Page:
Paolo Bacigalupi‘s The Windup Girl was the best debut novel of just about anyone, maybe ever. It was fresh and brilliant with wonderful characters (despite almost all of them being unlikable) and a world unlike anything seen in science fiction. It won the Hugo Award, and Bacigalupi managed to follow that up with a National Book Award nominee and Michael L. Printz Award winner in Ship Breaker, which told the story of a young boy forced to scavenge from derelict ships in a post-apocalyptic world devastated by global warming. The Drowned Cities is that novel’s successor, in that it shares the world and one major character. It is the best work Bacigalupi has ever done.
The Drowned Cities centers around Mahlia, a part-Chinese war orphan living in the D.C. area who had one hand removed by soldiers. Despite her handicap, she works as the assistant for the doctor of her small town, in a region that is constantly ravaged by always changing regimes of violence. The current occupiers are the UPF, but it is hard to believe that one could tell the difference between them and the Army of God or any of the other potential military dictatorships. Life is miserable, and soldiers come through from time to time just to rape and murder for the hell of it. Mahlia is a remarkably strong and wonderful character, who believes that she can escape the horrors of her world despite everything around her being so miserable and so dire that hope is in short supply.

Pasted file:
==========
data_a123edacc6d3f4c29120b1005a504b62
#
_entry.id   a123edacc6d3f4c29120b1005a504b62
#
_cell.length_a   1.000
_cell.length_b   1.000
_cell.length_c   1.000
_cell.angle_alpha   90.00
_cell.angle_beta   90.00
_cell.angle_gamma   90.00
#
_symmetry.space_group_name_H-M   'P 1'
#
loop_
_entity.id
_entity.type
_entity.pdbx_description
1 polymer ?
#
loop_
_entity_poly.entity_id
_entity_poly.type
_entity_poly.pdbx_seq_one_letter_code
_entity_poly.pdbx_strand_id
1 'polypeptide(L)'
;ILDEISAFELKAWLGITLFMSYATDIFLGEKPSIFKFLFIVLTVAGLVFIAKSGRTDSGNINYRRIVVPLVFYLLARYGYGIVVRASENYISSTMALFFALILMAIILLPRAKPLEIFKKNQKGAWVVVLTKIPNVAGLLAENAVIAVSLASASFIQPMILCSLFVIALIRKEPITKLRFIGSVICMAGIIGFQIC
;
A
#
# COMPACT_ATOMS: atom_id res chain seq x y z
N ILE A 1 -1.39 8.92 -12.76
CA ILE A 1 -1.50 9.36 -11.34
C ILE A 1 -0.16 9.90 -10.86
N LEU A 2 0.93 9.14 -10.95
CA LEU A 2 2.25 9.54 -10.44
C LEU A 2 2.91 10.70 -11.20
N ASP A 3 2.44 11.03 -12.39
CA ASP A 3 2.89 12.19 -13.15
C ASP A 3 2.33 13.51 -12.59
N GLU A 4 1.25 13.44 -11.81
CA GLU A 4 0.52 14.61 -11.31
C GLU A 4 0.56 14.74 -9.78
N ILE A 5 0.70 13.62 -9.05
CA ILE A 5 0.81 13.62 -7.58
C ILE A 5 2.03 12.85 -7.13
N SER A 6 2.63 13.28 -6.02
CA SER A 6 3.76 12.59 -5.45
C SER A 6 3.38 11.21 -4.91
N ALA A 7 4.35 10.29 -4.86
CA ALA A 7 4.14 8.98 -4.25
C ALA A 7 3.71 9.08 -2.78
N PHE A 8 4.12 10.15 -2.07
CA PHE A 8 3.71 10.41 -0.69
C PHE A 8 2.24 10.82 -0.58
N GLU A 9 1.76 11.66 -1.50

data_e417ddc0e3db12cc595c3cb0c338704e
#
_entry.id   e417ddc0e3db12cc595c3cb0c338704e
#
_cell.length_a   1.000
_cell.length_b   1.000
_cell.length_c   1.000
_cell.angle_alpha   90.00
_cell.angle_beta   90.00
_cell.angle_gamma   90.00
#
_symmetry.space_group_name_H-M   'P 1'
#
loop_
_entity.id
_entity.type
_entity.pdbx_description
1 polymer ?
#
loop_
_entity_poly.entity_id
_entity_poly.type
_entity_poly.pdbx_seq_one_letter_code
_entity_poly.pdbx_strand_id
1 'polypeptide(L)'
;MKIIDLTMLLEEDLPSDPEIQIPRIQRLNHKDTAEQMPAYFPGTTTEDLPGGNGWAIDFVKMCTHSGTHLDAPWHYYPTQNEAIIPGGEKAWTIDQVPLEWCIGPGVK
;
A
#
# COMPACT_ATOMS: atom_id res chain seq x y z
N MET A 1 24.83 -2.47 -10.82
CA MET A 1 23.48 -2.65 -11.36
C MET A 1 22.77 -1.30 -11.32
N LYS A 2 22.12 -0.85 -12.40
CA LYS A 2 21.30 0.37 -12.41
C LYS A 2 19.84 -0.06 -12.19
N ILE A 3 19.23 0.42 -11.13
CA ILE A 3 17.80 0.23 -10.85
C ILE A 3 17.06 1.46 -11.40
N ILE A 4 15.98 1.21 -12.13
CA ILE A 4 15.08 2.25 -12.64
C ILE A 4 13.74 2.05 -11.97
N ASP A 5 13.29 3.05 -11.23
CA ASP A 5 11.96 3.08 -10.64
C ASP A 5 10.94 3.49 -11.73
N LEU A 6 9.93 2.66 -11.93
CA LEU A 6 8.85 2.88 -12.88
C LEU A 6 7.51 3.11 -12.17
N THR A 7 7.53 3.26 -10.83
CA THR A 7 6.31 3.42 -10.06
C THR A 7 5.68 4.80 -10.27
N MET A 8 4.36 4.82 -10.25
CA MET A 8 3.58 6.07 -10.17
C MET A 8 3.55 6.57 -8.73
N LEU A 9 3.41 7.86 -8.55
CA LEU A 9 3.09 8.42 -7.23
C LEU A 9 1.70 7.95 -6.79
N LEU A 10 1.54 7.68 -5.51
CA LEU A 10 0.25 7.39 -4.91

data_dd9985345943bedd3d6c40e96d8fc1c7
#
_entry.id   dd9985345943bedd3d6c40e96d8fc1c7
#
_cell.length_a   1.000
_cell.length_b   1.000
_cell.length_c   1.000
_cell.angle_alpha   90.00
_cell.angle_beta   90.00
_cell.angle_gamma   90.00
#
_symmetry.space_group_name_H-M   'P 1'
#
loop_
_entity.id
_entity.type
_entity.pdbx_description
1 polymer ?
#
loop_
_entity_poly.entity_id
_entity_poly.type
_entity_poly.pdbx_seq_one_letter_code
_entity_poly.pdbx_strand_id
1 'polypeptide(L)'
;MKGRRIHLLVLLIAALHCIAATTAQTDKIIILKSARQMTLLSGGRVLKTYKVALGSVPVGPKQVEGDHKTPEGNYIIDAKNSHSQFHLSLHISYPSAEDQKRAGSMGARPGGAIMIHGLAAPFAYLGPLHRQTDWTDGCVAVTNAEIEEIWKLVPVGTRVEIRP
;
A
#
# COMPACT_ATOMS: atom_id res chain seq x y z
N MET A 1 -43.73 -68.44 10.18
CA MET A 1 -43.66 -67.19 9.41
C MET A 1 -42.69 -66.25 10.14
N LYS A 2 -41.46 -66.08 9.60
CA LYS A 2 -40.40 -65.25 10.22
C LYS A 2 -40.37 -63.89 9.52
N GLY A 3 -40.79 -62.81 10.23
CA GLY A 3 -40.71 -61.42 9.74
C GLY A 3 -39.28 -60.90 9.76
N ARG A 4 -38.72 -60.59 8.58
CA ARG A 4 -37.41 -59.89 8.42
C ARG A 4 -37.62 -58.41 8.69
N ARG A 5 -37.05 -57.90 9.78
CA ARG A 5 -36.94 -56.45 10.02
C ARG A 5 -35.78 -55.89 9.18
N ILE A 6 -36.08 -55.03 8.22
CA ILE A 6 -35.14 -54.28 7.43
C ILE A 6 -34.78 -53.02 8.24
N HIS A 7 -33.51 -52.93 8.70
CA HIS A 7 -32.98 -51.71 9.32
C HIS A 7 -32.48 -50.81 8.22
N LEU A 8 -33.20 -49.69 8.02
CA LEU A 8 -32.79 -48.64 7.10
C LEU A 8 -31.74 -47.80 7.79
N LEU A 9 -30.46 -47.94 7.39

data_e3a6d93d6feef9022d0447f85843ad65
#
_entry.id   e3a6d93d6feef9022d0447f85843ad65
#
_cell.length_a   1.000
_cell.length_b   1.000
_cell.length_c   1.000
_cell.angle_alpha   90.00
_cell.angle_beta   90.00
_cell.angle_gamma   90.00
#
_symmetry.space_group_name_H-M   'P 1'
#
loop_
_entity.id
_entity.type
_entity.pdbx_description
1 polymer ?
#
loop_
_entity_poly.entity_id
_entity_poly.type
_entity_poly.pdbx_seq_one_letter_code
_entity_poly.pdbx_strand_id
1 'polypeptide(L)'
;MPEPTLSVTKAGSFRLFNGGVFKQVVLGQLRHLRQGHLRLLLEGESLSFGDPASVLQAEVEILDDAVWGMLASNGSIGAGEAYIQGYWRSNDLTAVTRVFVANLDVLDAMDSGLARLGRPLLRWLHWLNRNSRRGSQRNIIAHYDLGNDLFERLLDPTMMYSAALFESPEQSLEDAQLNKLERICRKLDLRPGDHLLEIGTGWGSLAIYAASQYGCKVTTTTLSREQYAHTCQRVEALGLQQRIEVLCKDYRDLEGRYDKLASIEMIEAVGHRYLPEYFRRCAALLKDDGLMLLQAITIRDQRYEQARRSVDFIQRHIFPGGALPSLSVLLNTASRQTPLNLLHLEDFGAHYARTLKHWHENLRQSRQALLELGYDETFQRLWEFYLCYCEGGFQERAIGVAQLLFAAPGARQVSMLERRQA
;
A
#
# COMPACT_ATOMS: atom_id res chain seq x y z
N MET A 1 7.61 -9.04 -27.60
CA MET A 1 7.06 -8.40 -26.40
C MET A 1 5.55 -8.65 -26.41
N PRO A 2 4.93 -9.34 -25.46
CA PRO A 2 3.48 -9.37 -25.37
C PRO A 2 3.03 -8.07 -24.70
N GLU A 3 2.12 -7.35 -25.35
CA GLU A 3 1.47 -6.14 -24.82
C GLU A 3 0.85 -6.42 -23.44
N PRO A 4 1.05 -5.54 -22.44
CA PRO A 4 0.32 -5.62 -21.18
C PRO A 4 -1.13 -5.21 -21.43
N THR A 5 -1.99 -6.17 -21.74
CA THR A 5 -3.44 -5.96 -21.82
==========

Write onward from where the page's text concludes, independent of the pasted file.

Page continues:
The plot really begins when Mahlia and her best friend Mouse discover an unconscious half-wolf man called Tool. Thinking him to be dead, they try to cut into him to salvage what they can for meat or otherwise, but he awakes and takes Mouse hostage. Mahlia pleads for Tool not to kill her friend, and in exchange promises to go steal antibiotics and other medication from the doctor to help the half-man recover from injuries sustained in a prison break. To go any further would be to spoil, but it is an absolutely amazing story that is sometimes hard to read because of gore and the pure sorrow in every aspect of Mahlia’s situation.
Bacigalupi’s quality of writing is astounding. Both his prose and dialogue are just about perfect, and there are so many moments through the novel that beg the reader to stop and re-read. There’s just so much here and so much power in every part that it gives one the strong urge to run around telling every single person about it. The book may not be for everyone; it is often so depressing that it can be hard to return to. But this novel is so good, so perfect, that it would be a crime if it were not to win just about every award for the genre. Paolo Bacigalupi is absolutely the best writer working today.
Rating: 5 stars (of 5)